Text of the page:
Weather remains a primary factor in today’s marketplace. This is both for the United States and South America.
The building La Nina weather system is getting more attention in the market. The main reason is that weather patterns at this time do not agree with a historical La Nina event. The main difference is how wet it has been in Argentina this season. This is generating ideas that the La Nina may not be strong this year, and could have little if any impact on crop production.
It is becoming more apparent that weather did not affect this year’s crops as much as thought. Even though weather was less than perfect, yields continue to run above expectations in many areas, and are above average as well. This is being credited to improved genetics and the cool finish we had to the growing season. This added test weight to the crops, especially on corn.
There is a pattern that has been established in the market that appears as though it will last. Ever since the start of harvest farmers have been sellers of soybeans and held corn. This is mainly from the fact more revenue can be generated with less volume being sold on soybeans than corn. This could cause some logistic issues later in the harvest season if terminals do not have enough ownership to make sales.
The delays that took place at the start of harvest could have long-lasting implications on the market. This is not so much on production, but on fieldwork. Delays have limited the amount of fall fieldwork that can be done in many areas, meaning more will have to be done next spring. It is not out of the question that this could end up affecting next year’s acres, especially if weather next spring is less than perfect as well.
Now that the U.S. harvest season is moving into the later stages, more market attention is being placed on the South American planting season. While weather will have a major impact on production in those countries, so will economics. Currency values have been strong in South America, mainly Brazil, which reduces input costs. As a result we could easily see heavier input usage and higher yields per acre.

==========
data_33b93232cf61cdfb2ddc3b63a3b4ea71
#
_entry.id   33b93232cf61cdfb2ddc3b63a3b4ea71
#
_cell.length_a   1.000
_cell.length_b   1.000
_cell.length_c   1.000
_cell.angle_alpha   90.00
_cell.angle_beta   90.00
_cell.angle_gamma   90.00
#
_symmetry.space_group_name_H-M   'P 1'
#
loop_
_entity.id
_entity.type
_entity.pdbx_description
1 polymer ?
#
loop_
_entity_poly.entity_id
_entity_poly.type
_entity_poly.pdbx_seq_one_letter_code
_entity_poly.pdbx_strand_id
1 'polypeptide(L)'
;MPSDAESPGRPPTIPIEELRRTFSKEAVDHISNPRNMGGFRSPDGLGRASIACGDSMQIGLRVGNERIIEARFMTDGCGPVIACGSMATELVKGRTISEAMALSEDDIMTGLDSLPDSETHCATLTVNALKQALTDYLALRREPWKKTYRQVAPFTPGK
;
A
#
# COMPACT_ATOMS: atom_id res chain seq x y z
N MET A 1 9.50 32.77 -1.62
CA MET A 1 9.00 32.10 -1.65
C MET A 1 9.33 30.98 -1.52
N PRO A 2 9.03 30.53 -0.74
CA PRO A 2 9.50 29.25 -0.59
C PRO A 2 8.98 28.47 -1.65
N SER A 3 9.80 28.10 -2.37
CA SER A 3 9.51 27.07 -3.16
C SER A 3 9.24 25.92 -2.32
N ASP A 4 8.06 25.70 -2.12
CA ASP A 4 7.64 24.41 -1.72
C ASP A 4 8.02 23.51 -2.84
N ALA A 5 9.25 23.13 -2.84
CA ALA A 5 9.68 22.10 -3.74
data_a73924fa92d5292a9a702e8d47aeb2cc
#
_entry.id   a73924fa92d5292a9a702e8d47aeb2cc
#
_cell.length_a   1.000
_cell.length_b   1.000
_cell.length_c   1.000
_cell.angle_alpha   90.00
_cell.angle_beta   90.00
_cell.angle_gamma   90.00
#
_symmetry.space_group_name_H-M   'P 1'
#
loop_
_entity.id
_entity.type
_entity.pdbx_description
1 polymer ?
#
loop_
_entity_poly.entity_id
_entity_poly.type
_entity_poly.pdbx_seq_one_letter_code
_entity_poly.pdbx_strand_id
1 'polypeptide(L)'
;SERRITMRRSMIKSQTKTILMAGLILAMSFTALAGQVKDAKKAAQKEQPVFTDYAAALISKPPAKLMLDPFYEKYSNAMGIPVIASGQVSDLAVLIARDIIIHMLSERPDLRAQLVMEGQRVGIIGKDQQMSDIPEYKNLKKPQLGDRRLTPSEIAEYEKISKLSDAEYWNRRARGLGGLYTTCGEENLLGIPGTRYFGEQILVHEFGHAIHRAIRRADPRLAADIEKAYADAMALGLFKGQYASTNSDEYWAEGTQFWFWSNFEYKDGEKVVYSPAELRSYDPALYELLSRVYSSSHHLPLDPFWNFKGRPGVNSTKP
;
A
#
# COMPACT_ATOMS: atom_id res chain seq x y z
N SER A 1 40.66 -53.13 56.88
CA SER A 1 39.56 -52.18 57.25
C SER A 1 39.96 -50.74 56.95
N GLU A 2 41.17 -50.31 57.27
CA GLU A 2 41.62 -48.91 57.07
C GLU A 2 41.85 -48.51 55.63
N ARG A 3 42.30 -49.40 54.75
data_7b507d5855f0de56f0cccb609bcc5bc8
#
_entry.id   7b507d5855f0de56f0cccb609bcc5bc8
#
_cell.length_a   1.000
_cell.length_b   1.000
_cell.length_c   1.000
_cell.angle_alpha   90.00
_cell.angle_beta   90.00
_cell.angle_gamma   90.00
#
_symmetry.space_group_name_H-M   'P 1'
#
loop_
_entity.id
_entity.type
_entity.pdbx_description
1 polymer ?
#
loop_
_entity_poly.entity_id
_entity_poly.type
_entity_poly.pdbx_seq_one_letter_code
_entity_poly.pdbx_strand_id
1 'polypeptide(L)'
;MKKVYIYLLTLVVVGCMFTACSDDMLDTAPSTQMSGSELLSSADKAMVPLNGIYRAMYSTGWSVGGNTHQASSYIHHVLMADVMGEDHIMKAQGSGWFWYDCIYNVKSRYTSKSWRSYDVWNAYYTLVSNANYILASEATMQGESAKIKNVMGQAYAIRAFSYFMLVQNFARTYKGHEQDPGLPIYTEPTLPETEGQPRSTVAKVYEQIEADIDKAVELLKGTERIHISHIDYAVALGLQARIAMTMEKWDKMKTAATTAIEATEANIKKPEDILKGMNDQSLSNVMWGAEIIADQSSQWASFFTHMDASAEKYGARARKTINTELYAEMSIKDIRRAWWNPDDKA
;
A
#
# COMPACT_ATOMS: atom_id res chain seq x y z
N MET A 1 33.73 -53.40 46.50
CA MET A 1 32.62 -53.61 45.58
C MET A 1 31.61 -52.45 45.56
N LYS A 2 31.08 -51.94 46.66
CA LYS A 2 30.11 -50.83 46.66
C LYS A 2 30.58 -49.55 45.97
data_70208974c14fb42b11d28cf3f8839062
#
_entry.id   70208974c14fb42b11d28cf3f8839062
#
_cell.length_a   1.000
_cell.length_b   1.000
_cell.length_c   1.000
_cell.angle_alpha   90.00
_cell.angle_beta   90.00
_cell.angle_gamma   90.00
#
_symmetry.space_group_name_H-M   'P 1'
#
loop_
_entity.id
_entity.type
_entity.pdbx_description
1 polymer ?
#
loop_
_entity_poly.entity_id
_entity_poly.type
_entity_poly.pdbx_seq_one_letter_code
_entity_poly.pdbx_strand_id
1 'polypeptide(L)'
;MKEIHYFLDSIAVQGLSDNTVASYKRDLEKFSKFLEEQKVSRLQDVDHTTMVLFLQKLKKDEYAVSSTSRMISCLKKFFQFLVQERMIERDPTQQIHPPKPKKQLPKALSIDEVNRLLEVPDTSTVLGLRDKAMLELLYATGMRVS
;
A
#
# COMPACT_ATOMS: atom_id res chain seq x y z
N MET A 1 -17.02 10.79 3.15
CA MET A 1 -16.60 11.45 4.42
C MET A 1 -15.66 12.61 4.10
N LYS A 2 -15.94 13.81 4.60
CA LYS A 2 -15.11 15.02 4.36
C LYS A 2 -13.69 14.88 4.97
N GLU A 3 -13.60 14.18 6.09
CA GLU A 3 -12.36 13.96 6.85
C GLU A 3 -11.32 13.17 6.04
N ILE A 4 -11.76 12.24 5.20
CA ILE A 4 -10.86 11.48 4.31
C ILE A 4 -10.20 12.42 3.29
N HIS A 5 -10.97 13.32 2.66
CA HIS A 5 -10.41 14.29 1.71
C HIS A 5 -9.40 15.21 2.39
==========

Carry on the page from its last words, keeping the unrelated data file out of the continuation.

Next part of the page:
We are seeing wide discrepancies when it comes to corn planting reports from Brazil. The window that is considered to be the optimum for the planting of the initial corn crop in Brazil closed at the end of September. It is believed that only 40 percent of the crop was seeded by that time. While we did see corn planting after that, the yield potential is being highly debated.
This uncertainty over the first corn crop in Brazil is putting more emphasis on the Safrinha crop that will be grown next summer. If production of the first corn crop is as low as some analysts believe, up to 75 percent of Brazil’s corn supply could come from the Safrinha harvest. Typically, this crop is used for exportable bushels out of Brazil. This year it is believed a large amount may be needed to cover domestic demand, reducing how much corn Brazil can ship out.
We have seen soybean acreage contracting in Argentina over recent years from tax disadvantages, but this may be coming to an end. President Macri has eliminated many of the taxes on grains in Argentina, while keeping the soybean export tax at 30 percent. This tax will now start to be reduced as well, making that crop more favorable for production. This change could easily cause a build in soybean plantings in Argentina, especially if soybean values appreciate.
The current stocks to use ratio on corn is giving trade mixed signals. The U.S. stocks to use is currently one of the widest in recent history at 16.4 percent. This is giving trade the indication that corn is plentiful, which it is in the United States. At the same time the stocks to use in the global market has been tightening, and while still adequate, does show that world corn consumption is outpacing production.
While domestic corn stocks are adequate, there are signs it will tighten. One of these is feed demand, which the U.S.D.A. increased in the last supply and demand report. This was not from increased livestock numbers, but rather from a projected decrease in wheat feeding. The price spread between wheat and corn is now narrow enough that feeders will not substitute wheat into feed rations.
Worry is building over the state of the rural economy. A recent survey of rural lenders shows 10 percent are concerned with the possibility of foreclosures over the next five years. This is mostly from the fact that commodities, mainly corn, continue to have a value that is below the cost of production. Building tensions in the global market over trade pacts could pressure commodity values even more.
Karl Setzer is a commodity trading advisor/market analyst based in the West Bend office of MaxYield Cooperative. He can be reached at (800) 383-0003.
The opinions and views in this commentary are solely those of Karl Setzer. Data used for this commentary obtained from various sources believed to be accurate. This commentary is intended for informational purposes only and is not intended for developing specific commodity trading strategies. Any and all risk involved with commodity trading should be determined before establishing a futures position.
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